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What is the difference between the 2 statements:

if (false === $variable) {
  //do something


if ($variable === false) {
  //do something

I personally use the second style but often run into code in frameworks that i use which always seem to use the first style.

Is there a difference ( i suspect it is some legacy thing to do with types) or is this simply a coding habit (it must be rooted in something though??)

If not, what is the reasoning behind the first style given that the logic is actually backwards.

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possible duplicate of Why do some experienced programmers write expressions this way? –  mario Mar 24 '12 at 10:47
possible duplicate of php false place in condition –  mario Mar 24 '12 at 10:48

6 Answers 6

up vote 0 down vote accepted

if ($foo = false) (note: = instead of ==) is a typical typo that leads to hard to debug problems. For that reason, some people prefer false == $foo, since the runtime will throw an error when you try to assign something to false.

Other than that there's no difference.

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If you put the value that can't have something assigned to it (a literal, a constant, a function call, etc) on the left hand side then, if you accidentally use an assignment operator (=) instead of a comparison operator, then you'll get an error rather then a hard-to-track-down bug.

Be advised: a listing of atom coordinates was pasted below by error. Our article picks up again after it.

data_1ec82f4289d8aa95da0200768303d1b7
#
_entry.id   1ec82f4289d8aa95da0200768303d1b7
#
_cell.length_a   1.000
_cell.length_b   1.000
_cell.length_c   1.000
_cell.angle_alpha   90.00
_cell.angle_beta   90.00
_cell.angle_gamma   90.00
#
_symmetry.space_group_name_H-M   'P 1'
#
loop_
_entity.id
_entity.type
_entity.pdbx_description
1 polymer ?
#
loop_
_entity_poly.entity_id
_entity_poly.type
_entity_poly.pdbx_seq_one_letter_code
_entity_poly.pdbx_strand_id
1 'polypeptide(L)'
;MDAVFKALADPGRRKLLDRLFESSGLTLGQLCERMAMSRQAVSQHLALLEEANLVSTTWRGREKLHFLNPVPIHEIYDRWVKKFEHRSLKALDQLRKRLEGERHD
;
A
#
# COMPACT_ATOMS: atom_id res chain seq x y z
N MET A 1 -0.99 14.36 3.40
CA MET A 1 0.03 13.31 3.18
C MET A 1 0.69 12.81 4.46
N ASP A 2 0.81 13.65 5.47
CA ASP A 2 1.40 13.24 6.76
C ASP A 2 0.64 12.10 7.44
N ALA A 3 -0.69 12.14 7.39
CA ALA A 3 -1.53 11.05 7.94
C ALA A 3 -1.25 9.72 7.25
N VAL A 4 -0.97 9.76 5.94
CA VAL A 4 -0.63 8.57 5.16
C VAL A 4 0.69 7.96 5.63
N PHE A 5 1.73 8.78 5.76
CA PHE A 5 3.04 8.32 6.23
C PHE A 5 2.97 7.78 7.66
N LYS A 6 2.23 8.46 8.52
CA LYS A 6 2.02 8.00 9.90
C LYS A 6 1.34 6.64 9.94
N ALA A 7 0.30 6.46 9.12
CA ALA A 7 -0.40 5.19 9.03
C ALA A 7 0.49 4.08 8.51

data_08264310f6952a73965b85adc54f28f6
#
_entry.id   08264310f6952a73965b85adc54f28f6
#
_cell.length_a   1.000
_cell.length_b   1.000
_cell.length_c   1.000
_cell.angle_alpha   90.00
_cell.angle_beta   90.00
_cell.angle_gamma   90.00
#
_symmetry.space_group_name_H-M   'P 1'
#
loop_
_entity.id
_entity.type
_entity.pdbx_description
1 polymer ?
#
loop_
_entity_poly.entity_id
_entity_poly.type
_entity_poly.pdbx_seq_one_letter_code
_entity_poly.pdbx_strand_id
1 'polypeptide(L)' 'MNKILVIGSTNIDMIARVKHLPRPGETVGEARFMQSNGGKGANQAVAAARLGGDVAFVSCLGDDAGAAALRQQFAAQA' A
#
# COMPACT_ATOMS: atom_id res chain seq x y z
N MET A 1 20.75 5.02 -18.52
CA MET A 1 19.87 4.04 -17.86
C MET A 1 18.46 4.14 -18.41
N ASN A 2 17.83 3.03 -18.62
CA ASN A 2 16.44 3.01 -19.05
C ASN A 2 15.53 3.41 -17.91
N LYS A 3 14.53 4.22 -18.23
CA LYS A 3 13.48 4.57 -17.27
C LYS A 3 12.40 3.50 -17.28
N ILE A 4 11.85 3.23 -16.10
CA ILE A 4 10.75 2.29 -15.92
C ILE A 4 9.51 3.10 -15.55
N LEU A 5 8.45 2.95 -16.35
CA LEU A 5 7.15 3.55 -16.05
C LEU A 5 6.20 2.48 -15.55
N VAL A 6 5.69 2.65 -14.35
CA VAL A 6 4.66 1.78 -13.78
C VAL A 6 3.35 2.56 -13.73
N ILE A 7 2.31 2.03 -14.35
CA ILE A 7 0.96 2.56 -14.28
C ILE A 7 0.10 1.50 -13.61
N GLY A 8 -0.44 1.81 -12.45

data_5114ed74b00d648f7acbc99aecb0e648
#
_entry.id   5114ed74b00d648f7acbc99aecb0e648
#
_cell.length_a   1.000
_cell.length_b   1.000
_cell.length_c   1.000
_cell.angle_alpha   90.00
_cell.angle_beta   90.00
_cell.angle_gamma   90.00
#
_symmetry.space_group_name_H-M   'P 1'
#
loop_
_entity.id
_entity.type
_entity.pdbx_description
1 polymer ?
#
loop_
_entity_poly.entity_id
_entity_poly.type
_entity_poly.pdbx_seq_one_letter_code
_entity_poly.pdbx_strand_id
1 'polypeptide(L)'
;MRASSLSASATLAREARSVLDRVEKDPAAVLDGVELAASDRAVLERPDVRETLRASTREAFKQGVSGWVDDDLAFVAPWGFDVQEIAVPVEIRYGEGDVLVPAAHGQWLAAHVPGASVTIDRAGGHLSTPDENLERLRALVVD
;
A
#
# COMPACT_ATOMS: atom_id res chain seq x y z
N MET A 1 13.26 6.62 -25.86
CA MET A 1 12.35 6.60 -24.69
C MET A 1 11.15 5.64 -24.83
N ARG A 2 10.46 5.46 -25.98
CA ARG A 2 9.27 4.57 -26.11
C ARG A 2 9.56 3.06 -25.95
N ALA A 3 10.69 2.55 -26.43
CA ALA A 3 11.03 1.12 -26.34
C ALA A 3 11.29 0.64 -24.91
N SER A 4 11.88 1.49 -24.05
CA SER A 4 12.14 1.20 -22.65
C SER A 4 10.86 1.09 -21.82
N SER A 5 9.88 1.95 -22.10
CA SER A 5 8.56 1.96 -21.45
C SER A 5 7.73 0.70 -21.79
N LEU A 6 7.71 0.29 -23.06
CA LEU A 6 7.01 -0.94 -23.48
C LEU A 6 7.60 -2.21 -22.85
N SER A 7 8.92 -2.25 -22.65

if (false = $variable) { // Error
if ($variable = false) { // Valid code that doesn't do what you want
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This dates to C programming. It's a way to make sure "compilers" will fail if you accidently used = (assignment) and not == or === (equals) because "false" is not an lvalue (can't be on the left side of an assignment)

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It stems from this:

if (false = $variable)

syntax error

if ($variable = false)

accidental assignment

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It has been around for a while. It comes from accidentally writing (by forgetting one =):

if (c = 1) {

which does assignment and it's doesn't actually check whether c equals 1. It assigns 1 and then it evaluates to 1 (so the if statement becomes always true due to that mistake). By writing

if (1 == c) {

as a habit, you cannot make that mistake. If you would forget the = in this case, the compiler would warn you because assignment to the literal 1 is not possible.

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Practically, the two statements are equivalent.

So, why to write it this way or the other (?) :

  • Try to avoid a typical typo : if ($condition = false) instead of if ($condition == false). In that case, your 2nd version would cause a difficult-to-debug issue, while the first would throw an error
  • Want to force one of the two parts of the conditional statement be evaluated first (the rightmost)
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